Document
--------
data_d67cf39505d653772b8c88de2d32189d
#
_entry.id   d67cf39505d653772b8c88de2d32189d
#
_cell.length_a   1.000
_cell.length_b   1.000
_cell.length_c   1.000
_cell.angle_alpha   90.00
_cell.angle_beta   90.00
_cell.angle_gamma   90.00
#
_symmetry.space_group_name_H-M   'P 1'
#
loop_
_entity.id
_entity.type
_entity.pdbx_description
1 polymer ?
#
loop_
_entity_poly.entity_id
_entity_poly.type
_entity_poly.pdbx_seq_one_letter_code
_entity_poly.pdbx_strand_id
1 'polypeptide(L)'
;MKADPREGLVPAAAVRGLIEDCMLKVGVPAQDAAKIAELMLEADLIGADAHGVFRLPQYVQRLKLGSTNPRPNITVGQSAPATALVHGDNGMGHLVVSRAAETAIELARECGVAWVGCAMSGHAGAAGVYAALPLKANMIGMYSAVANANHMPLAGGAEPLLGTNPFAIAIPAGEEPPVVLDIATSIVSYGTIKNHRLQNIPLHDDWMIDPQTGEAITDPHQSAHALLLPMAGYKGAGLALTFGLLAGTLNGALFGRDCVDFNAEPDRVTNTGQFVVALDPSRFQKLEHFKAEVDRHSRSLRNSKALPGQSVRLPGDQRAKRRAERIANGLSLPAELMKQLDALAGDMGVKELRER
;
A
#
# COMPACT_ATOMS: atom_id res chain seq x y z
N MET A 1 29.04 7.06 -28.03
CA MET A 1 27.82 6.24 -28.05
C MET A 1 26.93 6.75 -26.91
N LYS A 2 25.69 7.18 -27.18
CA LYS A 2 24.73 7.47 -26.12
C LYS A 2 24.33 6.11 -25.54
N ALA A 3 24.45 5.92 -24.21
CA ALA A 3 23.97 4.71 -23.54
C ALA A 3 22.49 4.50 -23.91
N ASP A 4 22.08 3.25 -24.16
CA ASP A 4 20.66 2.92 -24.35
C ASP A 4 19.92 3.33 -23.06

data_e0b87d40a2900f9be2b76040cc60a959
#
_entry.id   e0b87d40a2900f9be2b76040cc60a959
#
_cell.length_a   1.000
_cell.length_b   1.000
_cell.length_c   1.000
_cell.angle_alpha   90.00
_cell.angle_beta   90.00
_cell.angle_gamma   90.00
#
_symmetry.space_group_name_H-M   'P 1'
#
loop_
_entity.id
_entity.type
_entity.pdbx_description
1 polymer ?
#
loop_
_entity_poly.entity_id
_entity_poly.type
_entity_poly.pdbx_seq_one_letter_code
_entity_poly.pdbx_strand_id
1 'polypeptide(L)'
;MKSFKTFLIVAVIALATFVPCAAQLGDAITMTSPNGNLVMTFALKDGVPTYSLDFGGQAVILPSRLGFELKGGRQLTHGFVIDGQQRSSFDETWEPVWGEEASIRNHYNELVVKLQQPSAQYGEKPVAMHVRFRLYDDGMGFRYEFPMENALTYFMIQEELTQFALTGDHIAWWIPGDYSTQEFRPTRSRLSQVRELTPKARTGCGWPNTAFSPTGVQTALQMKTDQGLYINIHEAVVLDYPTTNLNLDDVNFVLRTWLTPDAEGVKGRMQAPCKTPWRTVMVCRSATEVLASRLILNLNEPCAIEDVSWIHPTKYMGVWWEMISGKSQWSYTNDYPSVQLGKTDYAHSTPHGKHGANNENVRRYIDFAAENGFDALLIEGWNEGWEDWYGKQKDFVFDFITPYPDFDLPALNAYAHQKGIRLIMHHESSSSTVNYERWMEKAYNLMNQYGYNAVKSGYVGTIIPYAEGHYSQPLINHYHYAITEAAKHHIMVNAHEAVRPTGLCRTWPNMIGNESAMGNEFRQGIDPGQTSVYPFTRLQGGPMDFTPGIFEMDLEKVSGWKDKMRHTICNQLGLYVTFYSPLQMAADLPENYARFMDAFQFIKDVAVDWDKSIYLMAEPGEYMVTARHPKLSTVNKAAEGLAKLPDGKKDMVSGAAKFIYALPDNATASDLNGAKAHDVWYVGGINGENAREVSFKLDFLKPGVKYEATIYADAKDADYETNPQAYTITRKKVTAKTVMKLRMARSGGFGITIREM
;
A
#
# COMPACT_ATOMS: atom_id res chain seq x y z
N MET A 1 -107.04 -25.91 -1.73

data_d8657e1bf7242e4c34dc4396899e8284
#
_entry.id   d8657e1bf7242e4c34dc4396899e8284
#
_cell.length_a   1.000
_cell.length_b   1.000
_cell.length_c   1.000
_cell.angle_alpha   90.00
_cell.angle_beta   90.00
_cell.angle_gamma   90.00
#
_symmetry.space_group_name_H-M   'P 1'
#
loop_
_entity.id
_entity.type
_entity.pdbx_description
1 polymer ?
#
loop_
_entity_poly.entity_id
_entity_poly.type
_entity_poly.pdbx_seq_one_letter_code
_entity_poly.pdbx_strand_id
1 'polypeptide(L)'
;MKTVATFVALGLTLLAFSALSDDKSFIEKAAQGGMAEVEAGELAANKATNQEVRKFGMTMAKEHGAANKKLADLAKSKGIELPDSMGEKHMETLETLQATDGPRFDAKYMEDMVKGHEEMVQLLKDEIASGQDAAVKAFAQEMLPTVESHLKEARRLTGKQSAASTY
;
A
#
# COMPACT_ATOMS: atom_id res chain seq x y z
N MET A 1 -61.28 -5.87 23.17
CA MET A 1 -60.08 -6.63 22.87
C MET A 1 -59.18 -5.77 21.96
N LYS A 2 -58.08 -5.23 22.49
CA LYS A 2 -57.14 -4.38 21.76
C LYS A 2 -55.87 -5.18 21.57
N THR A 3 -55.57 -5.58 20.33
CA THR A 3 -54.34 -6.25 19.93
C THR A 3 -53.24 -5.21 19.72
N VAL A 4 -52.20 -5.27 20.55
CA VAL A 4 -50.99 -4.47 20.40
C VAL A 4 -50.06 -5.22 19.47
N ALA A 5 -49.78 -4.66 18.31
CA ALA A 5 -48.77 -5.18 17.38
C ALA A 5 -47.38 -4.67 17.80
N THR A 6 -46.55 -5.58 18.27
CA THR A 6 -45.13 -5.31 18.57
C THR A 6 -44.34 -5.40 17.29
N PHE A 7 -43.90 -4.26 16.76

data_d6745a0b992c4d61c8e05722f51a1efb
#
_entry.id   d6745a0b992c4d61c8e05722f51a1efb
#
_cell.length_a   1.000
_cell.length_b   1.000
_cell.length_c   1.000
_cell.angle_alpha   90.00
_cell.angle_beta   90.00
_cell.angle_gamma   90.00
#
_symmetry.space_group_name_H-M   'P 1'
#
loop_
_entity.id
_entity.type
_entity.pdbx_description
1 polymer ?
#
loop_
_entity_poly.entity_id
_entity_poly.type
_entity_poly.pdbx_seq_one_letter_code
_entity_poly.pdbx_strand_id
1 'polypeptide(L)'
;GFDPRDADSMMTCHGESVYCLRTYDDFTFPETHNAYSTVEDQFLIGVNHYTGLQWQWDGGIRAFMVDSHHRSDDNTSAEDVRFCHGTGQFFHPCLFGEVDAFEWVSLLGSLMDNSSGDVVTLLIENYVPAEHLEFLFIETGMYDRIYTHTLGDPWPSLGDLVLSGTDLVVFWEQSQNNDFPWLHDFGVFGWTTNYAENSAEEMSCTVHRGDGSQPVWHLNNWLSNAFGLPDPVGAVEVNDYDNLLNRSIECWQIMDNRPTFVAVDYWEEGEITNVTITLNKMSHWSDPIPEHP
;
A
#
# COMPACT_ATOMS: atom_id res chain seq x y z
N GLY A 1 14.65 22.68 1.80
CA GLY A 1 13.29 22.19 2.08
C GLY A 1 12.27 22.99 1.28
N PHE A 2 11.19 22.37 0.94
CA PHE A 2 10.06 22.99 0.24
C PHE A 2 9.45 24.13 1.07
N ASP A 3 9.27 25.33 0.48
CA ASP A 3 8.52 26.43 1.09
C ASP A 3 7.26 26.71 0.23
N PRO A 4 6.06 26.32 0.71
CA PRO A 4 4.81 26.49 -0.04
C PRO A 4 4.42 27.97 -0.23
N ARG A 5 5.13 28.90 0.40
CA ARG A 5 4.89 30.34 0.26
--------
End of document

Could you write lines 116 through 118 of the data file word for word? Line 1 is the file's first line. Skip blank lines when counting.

N ALA A 5 -49.78 -4.66 18.31
CA ALA A 5 -48.77 -5.18 17.38
C ALA A 5 -47.38 -4.67 17.80